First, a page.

Category Archives: Opinion

Expanding your horizons on campus

We’ve all heard about the Linfield bubble, but our own personal bubble can become much smaller than just all of Linfield.

We should remember that Linfield has a lot more to offer than what we see at first glance.

It can be easy to get stuck in our routines, especially when we feel like we don’t have time to do anything else.

As college students we should always be open to experiencing new things.

Freshman shouldn’t be the only ones to have completely new experiences.

Class. Class. Work. Class. Friends. Sleep (maybe). The only club you attend.

Our days can become so cemented, but Linfield has a lot to explore.

There are always new clubs, and there might also be older clubs that we’ve never seen before.

I’m not saying you should leave the club you’ve been attending regularly since freshman year, but take a chance in another one just for fun.

You might be surprised by how much you like it or the new friends you make

As a freshman, I’ve noticed that most of the students at Linfield are always open to making a new friend.

It’s one of the reasons I like our Linfield bubble, even if it can become a little restricting at times.

This willingness to make new friends is also a good way to get new experiences,

If you end up in an LC class with no one you know, take the time to create a new study group.

Don’t just cruise along avoiding anyone. Learn a few names. Find a few new people to say “Hi” to.

Another place to experience something new can be with your work study or a leadership position or a new sport.

Sign up to mentor a freshman or become an resident advisor to learn more about our Linfield bubble and become more involved.

There are also many places to explore in Linfield.

It may sound a little strange but why not make a point to visit all the residence halls through your four years. Every single one of them is different.

Another great place to explore is in the library. Browse for a strange book or even head back into the archives for a tour of Linfield history through pictures and old books.

Linfield should never become boring.

Freshmen tend to experience something new every day at least in their first semester, but the upperclassmen can find new things at Linfield too.

If you get stuck in the Linfield bubble, you might as well make the most of it.

Gilberto Galvez / Features editor

Gilberto Galvez can be reached at linfieldreviewfeatures@gmail.com

Wildstock 2014 going to be a waste free event

On March 15, the Associated Students of Linfield College office will be announcing this year’s Wildstock performer.

While Wildstock offers students a chance to wind down, relax, and blow off some steam before cramming for their finals, this year Linfield College welcomes several new additions to the event in collaboration with the Office of Sustainability.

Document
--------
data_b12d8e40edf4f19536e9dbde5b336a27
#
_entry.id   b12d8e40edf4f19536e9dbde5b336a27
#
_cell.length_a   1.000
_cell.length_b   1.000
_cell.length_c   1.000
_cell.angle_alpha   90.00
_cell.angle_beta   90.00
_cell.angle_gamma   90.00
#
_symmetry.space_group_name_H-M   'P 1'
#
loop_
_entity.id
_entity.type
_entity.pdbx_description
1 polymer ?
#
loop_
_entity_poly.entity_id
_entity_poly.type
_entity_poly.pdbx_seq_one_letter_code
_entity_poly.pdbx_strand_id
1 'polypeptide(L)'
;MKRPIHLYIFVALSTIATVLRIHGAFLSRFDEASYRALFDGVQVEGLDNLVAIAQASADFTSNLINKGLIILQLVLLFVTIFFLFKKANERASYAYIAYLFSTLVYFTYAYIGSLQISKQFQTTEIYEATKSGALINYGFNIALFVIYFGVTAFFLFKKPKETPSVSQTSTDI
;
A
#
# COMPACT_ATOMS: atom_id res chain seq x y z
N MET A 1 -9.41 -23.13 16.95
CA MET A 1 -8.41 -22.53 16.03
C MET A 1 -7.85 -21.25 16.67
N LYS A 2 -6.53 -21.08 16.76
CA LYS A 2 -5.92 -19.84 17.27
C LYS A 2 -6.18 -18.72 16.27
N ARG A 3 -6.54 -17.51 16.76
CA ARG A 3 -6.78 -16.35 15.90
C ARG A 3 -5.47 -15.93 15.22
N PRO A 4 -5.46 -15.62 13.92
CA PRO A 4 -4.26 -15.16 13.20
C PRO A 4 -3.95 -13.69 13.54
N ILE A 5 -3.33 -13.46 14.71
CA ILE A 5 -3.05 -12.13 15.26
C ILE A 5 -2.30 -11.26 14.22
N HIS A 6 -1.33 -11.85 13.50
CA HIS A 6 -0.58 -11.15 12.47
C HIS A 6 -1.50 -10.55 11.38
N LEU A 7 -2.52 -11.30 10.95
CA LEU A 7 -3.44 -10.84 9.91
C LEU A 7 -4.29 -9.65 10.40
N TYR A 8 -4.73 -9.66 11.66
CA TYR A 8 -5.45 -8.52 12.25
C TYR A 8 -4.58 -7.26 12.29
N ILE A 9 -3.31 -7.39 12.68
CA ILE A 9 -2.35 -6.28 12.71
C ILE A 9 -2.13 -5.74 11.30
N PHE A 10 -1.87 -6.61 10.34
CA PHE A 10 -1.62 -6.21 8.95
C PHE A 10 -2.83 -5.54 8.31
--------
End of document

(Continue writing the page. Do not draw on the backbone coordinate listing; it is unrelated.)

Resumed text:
Partnering with Prosource Bag L.L.C and Recology, Linfield College will be supplying the Wildstock event with compostable silverware, plates, and cups.

By purchasing compostable products for Linfield students to use when enjoying Thai Country, Rib Slayer, or any of the other local restaurants which cater the event, Linfield College plans to educate the student body on the importance of minimizing their waste stream while moving forward towards a more sustainable zero waste campus.

Roughly three and a half miles south of Linfield College, the Riverbend Landfill run by Waste Management gathers trash from surrounding cities in the Pacific Northwest.

With the Riverbend Landfill in such close proximity to Linfield College, students are given the rare opportunity to see directly where their waste goes and the impact that it has on a community with a rich agricultural history.

Back in May of 2013, The Department of Environmental Quality announced its approval of the Riverbend Landfill’s controversial plan to increase its capacity by building a mechanically-stabilized earthen berm to rise 40-feet along the highway side of the landfill.

With many farmers and community members in opposition of the growth, McMinnville’s best option now seems to be how can we minimize our waste stream.

Also, what steps are we willing to take to do so?

For those interested, The Riverbend Landfill, offers daily tours of the site for individuals to stop by and learn more about the landfill itself and ways in which Waste Management is working to slow its growth.

Along with the procurement of compostable product ware for Wildstock, McMinnville Water & Light will be providing water fill stations for the event.

With the implementation of these stations, students are encouraged to bring their own reusable water bottles as there will be a limited number of compostable cups.

For more information surrounding Wildstock 2014 and its collaboration with The Office of Sustainability, check out www.linfield.edu/sustainability.

Duncan Reid / Office of Sustainability

The Office of Sustainability can be reached at sustainability@Linfield.edu

SAT scores may not predict student outcomes

On March 5 the College Board, distributors of the SAT standardized test, stated that they will remove the essay portion of their test and will change the advanced vocabulary in the tests wording.

This change will go into affect by 2016 and was made in part because the SAT is falling behind the rival ACT, which has an optional essay.

Nearly 875 colleges and universities don’t require students to submit an SAT or ACT test score. Many schools make this decision because of the belief that minority students from disadvantaged backgrounds typically do not perform well on these tests.

The SAT and ACT have been used in college admissions since they were created in 1901 and 1959, respectively. But what do these test scores tell us about the academic performance of a student in college? Not what you would expect, according to experts in the field of higher education.

“The strongest correlation between standardized test score and any other factor for a student is family income,” said David Hawkins, director of public policy and research at the National Association for College Admissions Counseling. Data from the National Center of Education Statistics also shows how standardized test score increases along with family income.

The greatest predictor of college success lies predominately in the high school transcript and GPA of a student.

The inclusion of the SAT and ACT score still factors heavily into most colleges admissions process, however, causing trouble for the college-bound minority students.